Humanist weddings grow in popularity in Scotland

By staff writers
October 27, 2008

The recent growth in humanist marriages in Scotland means they have overtaken Episcopal ceremonies for the first time, say organisers of the ceremonies. Since they were first made legal their number rose from 82 in 2005 to 710 in 2007.

The Humanist Society of Scotland (HSS) now says it expects to marry over 1,000 couples this year and predicts it will help 1,500 more to tie the knot in 2009, reports Scotland on Sunday newspaper.

These increases mean that humanist wedding numbers have "almost certainly" leapfrogged those of the Scottish Episcopal Church (Anglican), which hosted 758 marriages in 2007, and brings them within striking distance of the 1,953 conducted by the Catholic Church in Scotland.

Last year the Church of Scotland (Presbyterian), the country's largest denomination carried out 8,000 weddings. It is therefore by far the largest provider, though its numbers have declined year on year.

Humanists espouse living a moral life without religious or supernatural beliefs, and couples looking to marry need only express a faith in each other.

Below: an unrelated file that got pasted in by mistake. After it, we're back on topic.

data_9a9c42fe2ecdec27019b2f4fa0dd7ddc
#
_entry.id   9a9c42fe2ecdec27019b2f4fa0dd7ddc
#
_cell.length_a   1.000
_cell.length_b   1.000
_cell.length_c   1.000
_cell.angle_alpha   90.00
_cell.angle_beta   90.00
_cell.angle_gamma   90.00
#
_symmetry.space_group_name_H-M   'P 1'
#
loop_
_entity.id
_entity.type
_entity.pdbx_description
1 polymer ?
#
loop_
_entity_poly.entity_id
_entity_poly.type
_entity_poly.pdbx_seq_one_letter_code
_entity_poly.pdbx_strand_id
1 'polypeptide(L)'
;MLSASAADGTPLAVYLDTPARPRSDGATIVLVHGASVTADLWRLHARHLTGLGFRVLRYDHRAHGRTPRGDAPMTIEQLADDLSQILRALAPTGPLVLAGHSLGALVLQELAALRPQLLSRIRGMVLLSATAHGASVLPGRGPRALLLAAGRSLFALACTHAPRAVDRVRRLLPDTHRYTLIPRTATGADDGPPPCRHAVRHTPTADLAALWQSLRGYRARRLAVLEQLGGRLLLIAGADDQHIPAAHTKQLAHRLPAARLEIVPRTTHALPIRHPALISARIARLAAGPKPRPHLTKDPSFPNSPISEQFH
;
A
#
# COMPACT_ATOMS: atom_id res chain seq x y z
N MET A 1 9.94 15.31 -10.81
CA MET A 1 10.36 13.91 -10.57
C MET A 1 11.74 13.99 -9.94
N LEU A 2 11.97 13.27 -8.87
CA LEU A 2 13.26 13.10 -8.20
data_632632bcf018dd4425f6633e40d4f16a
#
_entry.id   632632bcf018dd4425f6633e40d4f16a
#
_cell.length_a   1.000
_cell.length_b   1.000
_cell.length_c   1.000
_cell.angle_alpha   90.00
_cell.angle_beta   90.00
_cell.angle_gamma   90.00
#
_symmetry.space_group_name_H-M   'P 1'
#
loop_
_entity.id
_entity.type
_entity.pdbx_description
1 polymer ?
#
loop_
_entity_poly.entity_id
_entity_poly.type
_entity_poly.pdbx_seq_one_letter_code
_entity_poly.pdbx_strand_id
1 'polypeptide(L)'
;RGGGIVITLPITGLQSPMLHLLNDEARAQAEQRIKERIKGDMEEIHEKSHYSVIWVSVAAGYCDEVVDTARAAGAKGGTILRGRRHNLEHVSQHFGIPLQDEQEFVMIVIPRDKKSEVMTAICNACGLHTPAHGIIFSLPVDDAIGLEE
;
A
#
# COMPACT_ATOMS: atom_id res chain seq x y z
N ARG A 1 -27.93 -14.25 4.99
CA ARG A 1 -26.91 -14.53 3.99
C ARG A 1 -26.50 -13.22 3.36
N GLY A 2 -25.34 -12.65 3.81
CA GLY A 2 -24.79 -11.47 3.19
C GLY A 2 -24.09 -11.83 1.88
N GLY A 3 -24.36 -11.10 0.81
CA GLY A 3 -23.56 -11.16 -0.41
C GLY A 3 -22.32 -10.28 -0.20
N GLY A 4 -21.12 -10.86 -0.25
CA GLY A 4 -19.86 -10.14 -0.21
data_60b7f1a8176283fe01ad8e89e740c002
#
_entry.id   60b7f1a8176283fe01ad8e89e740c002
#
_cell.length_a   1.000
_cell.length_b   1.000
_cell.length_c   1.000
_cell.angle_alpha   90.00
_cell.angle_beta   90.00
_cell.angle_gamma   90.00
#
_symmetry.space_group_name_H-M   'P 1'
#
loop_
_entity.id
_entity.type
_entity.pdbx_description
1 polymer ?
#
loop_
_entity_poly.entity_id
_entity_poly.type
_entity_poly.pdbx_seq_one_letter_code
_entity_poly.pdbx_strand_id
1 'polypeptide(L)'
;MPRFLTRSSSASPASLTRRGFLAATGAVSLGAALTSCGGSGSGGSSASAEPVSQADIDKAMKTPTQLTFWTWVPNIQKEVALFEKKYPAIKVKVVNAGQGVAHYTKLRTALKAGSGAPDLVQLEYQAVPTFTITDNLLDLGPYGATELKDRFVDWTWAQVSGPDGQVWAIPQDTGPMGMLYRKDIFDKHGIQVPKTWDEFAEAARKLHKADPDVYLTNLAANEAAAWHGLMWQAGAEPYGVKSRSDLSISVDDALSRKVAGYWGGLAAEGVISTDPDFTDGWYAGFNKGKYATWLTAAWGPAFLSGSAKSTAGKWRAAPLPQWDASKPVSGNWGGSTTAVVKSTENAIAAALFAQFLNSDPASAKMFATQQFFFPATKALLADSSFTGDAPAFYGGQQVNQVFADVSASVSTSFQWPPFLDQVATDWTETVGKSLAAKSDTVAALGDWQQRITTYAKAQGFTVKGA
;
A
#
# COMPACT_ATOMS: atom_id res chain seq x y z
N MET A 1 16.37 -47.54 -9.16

Gordon Ross of the HSS said that the organisation had become a victim of its own success. "Our biggest problem now is how we are going to cope with the demand," he said. "We are training as many celebrants, who carry out the weddings, as we can."

A spokeswoman for the Scottish Episcopal Church told Scotland on Sunday that the official wedding figures would not be released by the General Register Office for Scotland until the end of the year, but said they were working hard to broaden their appeal.

She said: "Earlier this year we were the first Scottish church to take part in the Scottish Wedding Show. We have also reviewed our marriage liturgy to create a balance about what the Church wants to say about God's love and what couples getting married want to say about their love and commitment to one another."

The Catholic Church in Scotland declared: "Christian marriages are currently well ahead of Humanist ceremonies and in reality are likely to remain so for the foreseeable future."

A Church of Scotland spokesman said: "We still consider there is something beautiful and profound about two people wanting to commit to each other in the sight of God and we believe that they will continue to want to do so."

The HSS is also considering the idea of running a publicity campaign on the sides of buses in Glasgow and Edinburgh.

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